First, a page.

In my last post, I included a graph about how different foods affected the environment. On a discussion on social media about my post, I saw someone say they were pleased that milk didn't cause that much environmental harm--that it was comparative to plants we eat--and that she could get it humanely from her local farm. If you go back, that's clearly not what the graph says. What occurred is what Kahan et al. refer to as motivated innumeracy. In the study, participants were given information about a new skin-rash treatment. The information was a little complicated, and not everyone was able to understand it, but people who had high levels of numeracy were able to follow. However, when given information in the same format about the relationships of gun ownership and violence, those same people were often unable to correctly understand the information if it went against their pre-existing political beliefs. That is to say, liberal democrats had trouble processing information that gun ownership decreased violence, and conservative republicans had trouble processing information that gun ownership increased violence. Numeracy didn't protect people from these false readings of the data, indeed, the higher the numeracy, the more likely the person was to make a mistake when it came to the data about guns. Motivated reasoning doesn't just guide what information you remember, or seek out, it shapes your very ability to process information. Let's take an example from our (the pro-animal) side. The documentary Cowspiracy claims that at least 51% of all greenhouse gases (GHG) comes from animal agriculture. They get this number from an article by Goodland and Anhang, and those numbers have been attacked by a writer for The Union of Concerned Scientists, and several academics. Goodland and Anhang have responded. But if you don't want to do a lot of homework, I will break it down for you. Most studies put the numbers at about 15-20% of GHGs are from animal agriculture. There is a lot of fights about what numbers are appropriate to include, and how accurate certain counterfactuals are. If you are wanting, as Kunda puts it, to engage in an illusion of objectivity, the Goodland and Anhang will allow animal advocates that illusion while also claiming that stopping animal agriculture is the single most important environmental issue (as opposed to simply among the most important environmental issues). But how often do you believe a single analysis that produces significantly different numbers than most of the other people working the field? Normally this is not evidence we would find completely credible in situations where we are not interested in the outcome. Goodland and Anhang may be right, and I am persuaded by many of their particular arguments, but our tendency to believe them is almost certainly shaped by our desire for them to be right. This leads us to the second worrying conclusion about research in motivated reasoning.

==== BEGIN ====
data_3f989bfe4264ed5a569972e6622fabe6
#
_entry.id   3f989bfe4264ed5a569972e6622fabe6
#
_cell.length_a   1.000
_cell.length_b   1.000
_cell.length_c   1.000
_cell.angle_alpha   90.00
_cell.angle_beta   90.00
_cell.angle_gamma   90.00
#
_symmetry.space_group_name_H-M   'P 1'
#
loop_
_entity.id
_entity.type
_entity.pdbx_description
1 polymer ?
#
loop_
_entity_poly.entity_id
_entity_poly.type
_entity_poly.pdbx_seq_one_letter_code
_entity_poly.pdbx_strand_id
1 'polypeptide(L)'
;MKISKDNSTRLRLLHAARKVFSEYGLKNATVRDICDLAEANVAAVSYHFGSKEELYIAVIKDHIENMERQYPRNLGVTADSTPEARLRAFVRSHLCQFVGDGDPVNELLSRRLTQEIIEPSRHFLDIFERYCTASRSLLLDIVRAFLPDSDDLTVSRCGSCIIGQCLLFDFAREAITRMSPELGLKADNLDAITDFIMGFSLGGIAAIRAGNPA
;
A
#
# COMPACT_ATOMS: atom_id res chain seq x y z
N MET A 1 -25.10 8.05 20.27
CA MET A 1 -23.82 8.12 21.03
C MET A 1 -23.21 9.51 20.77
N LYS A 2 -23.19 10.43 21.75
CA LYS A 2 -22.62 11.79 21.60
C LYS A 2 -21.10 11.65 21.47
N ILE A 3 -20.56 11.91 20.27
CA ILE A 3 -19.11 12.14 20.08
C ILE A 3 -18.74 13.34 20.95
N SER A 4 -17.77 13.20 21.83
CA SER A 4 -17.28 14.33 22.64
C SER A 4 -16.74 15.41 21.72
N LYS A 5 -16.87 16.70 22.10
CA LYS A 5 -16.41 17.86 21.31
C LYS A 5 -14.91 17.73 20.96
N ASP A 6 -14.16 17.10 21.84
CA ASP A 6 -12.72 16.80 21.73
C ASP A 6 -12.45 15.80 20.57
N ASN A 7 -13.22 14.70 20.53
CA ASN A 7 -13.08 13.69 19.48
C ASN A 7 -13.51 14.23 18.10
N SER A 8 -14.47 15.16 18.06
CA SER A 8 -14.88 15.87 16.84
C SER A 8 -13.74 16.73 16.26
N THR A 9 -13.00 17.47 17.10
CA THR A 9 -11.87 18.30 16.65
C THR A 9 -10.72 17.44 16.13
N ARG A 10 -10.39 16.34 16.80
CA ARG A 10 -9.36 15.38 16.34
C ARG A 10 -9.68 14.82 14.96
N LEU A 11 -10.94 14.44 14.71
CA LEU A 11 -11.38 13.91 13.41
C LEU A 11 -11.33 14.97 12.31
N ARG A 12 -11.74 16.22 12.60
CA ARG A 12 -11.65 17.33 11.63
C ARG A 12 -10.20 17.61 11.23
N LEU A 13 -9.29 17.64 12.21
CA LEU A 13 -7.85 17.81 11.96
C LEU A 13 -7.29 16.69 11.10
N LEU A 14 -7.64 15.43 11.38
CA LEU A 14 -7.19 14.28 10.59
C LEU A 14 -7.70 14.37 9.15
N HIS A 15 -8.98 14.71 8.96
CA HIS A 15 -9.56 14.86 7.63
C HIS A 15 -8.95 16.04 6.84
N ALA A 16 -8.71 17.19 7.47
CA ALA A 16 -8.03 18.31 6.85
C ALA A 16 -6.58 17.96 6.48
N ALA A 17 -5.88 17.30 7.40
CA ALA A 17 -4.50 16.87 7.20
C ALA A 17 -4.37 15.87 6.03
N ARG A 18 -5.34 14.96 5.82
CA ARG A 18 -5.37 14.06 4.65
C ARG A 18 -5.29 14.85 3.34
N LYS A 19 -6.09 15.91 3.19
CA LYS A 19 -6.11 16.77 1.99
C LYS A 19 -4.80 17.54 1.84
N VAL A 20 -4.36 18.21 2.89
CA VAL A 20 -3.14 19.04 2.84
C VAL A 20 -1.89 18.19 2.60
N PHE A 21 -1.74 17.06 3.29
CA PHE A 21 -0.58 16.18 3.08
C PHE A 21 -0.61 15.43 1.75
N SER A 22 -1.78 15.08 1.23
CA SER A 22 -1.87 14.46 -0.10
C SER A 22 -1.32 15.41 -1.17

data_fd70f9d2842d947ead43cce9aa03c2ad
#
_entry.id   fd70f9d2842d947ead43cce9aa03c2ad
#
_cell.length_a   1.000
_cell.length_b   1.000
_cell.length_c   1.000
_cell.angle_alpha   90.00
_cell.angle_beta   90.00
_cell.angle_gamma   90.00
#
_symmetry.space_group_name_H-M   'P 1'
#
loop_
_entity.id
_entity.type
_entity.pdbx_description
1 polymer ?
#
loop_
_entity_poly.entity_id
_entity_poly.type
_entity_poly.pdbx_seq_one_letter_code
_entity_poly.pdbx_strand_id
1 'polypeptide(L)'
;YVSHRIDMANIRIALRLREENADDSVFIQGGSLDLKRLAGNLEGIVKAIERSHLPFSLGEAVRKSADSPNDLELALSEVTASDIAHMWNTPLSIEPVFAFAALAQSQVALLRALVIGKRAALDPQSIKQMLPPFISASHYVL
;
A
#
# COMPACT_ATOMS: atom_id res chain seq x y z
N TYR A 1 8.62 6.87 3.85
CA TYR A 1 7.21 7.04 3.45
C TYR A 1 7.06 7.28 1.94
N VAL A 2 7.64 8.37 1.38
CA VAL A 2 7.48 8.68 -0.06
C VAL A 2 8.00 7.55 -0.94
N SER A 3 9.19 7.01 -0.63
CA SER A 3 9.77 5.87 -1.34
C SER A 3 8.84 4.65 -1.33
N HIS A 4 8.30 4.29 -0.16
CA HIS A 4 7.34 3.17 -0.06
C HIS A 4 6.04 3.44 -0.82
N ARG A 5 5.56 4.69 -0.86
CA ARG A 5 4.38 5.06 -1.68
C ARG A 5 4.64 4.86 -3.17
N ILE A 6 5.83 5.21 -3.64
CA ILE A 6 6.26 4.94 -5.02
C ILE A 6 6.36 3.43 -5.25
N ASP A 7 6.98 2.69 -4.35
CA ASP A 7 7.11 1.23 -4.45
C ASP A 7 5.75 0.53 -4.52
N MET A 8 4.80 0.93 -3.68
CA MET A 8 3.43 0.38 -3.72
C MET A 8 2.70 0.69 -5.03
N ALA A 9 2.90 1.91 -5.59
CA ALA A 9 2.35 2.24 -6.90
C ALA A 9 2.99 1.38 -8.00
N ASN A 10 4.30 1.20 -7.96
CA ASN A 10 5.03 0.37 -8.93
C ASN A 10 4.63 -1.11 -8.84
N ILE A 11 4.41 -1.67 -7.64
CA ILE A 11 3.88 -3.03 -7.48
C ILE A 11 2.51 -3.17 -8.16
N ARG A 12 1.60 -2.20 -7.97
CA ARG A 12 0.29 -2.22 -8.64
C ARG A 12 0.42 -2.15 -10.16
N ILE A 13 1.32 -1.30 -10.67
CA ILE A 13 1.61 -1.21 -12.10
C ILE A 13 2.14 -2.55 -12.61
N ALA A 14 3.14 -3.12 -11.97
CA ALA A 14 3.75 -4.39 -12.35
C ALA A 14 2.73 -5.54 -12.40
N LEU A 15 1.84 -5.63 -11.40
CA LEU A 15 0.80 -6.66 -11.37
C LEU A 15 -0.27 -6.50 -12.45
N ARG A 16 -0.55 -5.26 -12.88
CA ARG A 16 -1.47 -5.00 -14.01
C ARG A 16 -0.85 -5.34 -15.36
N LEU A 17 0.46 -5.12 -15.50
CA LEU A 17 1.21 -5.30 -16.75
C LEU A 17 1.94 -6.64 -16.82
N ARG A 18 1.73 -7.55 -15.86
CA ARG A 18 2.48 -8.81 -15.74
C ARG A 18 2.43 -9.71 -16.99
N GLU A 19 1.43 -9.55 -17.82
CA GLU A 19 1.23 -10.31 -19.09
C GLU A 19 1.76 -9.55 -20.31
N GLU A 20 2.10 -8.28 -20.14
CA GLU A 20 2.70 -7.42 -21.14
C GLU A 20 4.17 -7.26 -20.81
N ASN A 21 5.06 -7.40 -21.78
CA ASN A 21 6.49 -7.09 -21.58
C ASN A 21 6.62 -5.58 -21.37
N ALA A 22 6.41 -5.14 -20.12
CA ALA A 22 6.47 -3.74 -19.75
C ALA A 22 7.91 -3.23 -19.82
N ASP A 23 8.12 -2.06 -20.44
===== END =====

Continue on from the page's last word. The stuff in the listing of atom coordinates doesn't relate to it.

In psychology there is a theory, going back in some form to William James, known as the dual process theory. Essentially we all think in two ways, one mostly unconsciously and emotionally, and another consciously and carefully. These two ways are often known as either implicit and explicit thinking, or System 1 and System 2 thinking (I'm drawing this story from Kahneman's enjoyable Thinking, Fast and Slow). So when it comes to motivated reasoning, the usual understanding is that our System 1 thinking--our fast, emotional, heuristic thinking--is impeding our rational and slower System 2 thinking. A possible solution to motivated reasoning might be, then, to get people to engage in more System 2 thinking. But increasingly that doesn't seem workable. Remember from the Kahan study above, people with higher levels of numeracy were more likely to get the gun ownership problem wrong. This follows previous work from Kahan that indicates "the experimental component of the study demonstrated that the disposition to engage in conscious and effortful System 2 information processing—as measured by the Cognitive Reflection Test (CRT)—actually magnifies the impact of motivated reasoning." In other words, the more careful we are, the smarter we are, the more rational we are, the better our motivated reasoning. We are just better able to research to find things that support our biases, or better able to think of reasons why we are right. And this has implications for persuasion in animal rights.